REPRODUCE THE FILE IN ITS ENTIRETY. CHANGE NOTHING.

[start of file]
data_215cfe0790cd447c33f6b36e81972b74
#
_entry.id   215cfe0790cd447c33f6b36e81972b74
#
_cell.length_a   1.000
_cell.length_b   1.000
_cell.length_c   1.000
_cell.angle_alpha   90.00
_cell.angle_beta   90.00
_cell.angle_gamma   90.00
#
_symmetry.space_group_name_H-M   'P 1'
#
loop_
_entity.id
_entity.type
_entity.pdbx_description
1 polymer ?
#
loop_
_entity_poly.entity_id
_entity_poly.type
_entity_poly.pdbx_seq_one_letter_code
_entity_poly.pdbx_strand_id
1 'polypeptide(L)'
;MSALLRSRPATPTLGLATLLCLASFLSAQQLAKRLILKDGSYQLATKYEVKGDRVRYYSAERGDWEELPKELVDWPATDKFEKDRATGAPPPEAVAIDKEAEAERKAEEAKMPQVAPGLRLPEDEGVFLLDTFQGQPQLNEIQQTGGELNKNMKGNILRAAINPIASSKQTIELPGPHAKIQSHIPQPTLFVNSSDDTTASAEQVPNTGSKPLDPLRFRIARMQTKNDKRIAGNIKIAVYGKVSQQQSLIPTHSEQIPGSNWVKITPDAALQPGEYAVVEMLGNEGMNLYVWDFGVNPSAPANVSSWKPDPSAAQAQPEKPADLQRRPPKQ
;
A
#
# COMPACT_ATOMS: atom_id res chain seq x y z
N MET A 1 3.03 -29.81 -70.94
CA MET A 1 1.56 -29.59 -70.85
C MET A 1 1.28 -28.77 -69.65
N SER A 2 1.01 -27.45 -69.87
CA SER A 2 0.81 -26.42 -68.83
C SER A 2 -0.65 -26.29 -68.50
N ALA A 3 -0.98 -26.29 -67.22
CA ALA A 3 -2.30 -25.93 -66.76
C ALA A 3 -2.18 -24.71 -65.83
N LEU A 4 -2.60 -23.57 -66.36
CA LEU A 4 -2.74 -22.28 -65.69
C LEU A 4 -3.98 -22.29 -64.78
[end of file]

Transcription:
data_215cfe0790cd447c33f6b36e81972b74
#
_entry.id   215cfe0790cd447c33f6b36e81972b74
#
_cell.length_a   1.000
_cell.length_b   1.000
_cell.length_c   1.000
_cell.angle_alpha   90.00
_cell.angle_beta   90.00
_cell.angle_gamma   90.00
#
_symmetry.space_group_name_H-M   'P 1'
#
loop_
_entity.id
_entity.type
_entity.pdbx_description
1 polymer ?
#
loop_
_entity_poly.entity_id
_entity_poly.type
_entity_poly.pdbx_seq_one_letter_code
_entity_poly.pdbx_strand_id
1 'polypeptide(L)'
;MSALLRSRPATPTLGLATLLCLASFLSAQQLAKRLILKDGSYQLATKYEVKGDRVRYYSAERGDWEELPKELVDWPATDKFEKDRATGAPPPEAVAIDKEAEAERKAEEAKMPQVAPGLRLPEDEGVFLLDTFQGQPQLNEIQQTGGELNKNMKGNILRAAINPIASSKQTIELPGPHAKIQSHIPQPTLFVNSSDDTTASAEQVPNTGSKPLDPLRFRIARMQTKNDKRIAGNIKIAVYGKVSQQQSLIPTHSEQIPGSNWVKITPDAALQPGEYAVVEMLGNEGMNLYVWDFGVNPSAPANVSSWKPDPSAAQAQPEKPADLQRRPPKQ
;
A
#
# COMPACT_ATOMS: atom_id res chain seq x y z
N MET A 1 3.03 -29.81 -70.94
CA MET A 1 1.56 -29.59 -70.85
C MET A 1 1.28 -28.77 -69.65
N SER A 2 1.01 -27.45 -69.87
CA SER A 2 0.81 -26.42 -68.83
C SER A 2 -0.65 -26.29 -68.50
N ALA A 3 -0.98 -26.29 -67.22
CA ALA A 3 -2.30 -25.93 -66.76
C ALA A 3 -2.18 -24.71 -65.83
N LEU A 4 -2.60 -23.57 -66.36
CA LEU A 4 -2.74 -22.28 -65.69
C LEU A 4 -3.98 -22.29 -64.78